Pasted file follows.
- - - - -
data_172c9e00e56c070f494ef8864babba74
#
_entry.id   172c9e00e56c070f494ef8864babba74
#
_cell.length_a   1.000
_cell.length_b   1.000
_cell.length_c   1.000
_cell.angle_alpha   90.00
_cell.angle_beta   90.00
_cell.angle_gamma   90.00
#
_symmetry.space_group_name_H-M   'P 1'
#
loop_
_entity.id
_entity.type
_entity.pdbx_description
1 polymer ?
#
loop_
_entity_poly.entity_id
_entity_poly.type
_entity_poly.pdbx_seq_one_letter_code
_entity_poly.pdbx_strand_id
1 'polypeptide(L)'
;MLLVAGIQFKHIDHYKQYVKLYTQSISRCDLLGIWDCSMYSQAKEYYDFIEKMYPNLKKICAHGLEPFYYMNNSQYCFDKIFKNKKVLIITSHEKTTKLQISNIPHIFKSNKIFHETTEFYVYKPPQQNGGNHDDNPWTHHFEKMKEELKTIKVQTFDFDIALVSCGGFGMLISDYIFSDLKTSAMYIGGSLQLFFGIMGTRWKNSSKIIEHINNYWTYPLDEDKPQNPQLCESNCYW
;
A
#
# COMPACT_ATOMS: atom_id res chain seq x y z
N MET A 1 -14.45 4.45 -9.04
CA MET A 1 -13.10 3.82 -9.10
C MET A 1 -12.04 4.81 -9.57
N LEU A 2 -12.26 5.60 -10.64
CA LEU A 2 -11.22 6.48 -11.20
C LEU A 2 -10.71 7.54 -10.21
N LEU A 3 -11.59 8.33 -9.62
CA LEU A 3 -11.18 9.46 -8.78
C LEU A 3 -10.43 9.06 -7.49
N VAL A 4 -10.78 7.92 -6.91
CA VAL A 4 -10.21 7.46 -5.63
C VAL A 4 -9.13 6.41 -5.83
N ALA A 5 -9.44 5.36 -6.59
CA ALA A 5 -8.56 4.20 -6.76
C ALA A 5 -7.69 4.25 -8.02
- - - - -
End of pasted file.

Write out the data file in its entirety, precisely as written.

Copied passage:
data_172c9e00e56c070f494ef8864babba74
#
_entry.id   172c9e00e56c070f494ef8864babba74
#
_cell.length_a   1.000
_cell.length_b   1.000
_cell.length_c   1.000
_cell.angle_alpha   90.00
_cell.angle_beta   90.00
_cell.angle_gamma   90.00
#
_symmetry.space_group_name_H-M   'P 1'
#
loop_
_entity.id
_entity.type
_entity.pdbx_description
1 polymer ?
#
loop_
_entity_poly.entity_id
_entity_poly.type
_entity_poly.pdbx_seq_one_letter_code
_entity_poly.pdbx_strand_id
1 'polypeptide(L)'
;MLLVAGIQFKHIDHYKQYVKLYTQSISRCDLLGIWDCSMYSQAKEYYDFIEKMYPNLKKICAHGLEPFYYMNNSQYCFDKIFKNKKVLIITSHEKTTKLQISNIPHIFKSNKIFHETTEFYVYKPPQQNGGNHDDNPWTHHFEKMKEELKTIKVQTFDFDIALVSCGGFGMLISDYIFSDLKTSAMYIGGSLQLFFGIMGTRWKNSSKIIEHINNYWTYPLDEDKPQNPQLCESNCYW
;
A
#
# COMPACT_ATOMS: atom_id res chain seq x y z
N MET A 1 -14.45 4.45 -9.04
CA MET A 1 -13.10 3.82 -9.10
C MET A 1 -12.04 4.81 -9.57
N LEU A 2 -12.26 5.60 -10.64
CA LEU A 2 -11.22 6.48 -11.20
C LEU A 2 -10.71 7.54 -10.21
N LEU A 3 -11.59 8.33 -9.62
CA LEU A 3 -11.18 9.46 -8.78
C LEU A 3 -10.43 9.06 -7.49
N VAL A 4 -10.78 7.92 -6.91
CA VAL A 4 -10.21 7.46 -5.63
C VAL A 4 -9.13 6.41 -5.83
N ALA A 5 -9.44 5.36 -6.59
CA ALA A 5 -8.56 4.20 -6.76
C ALA A 5 -7.69 4.25 -8.02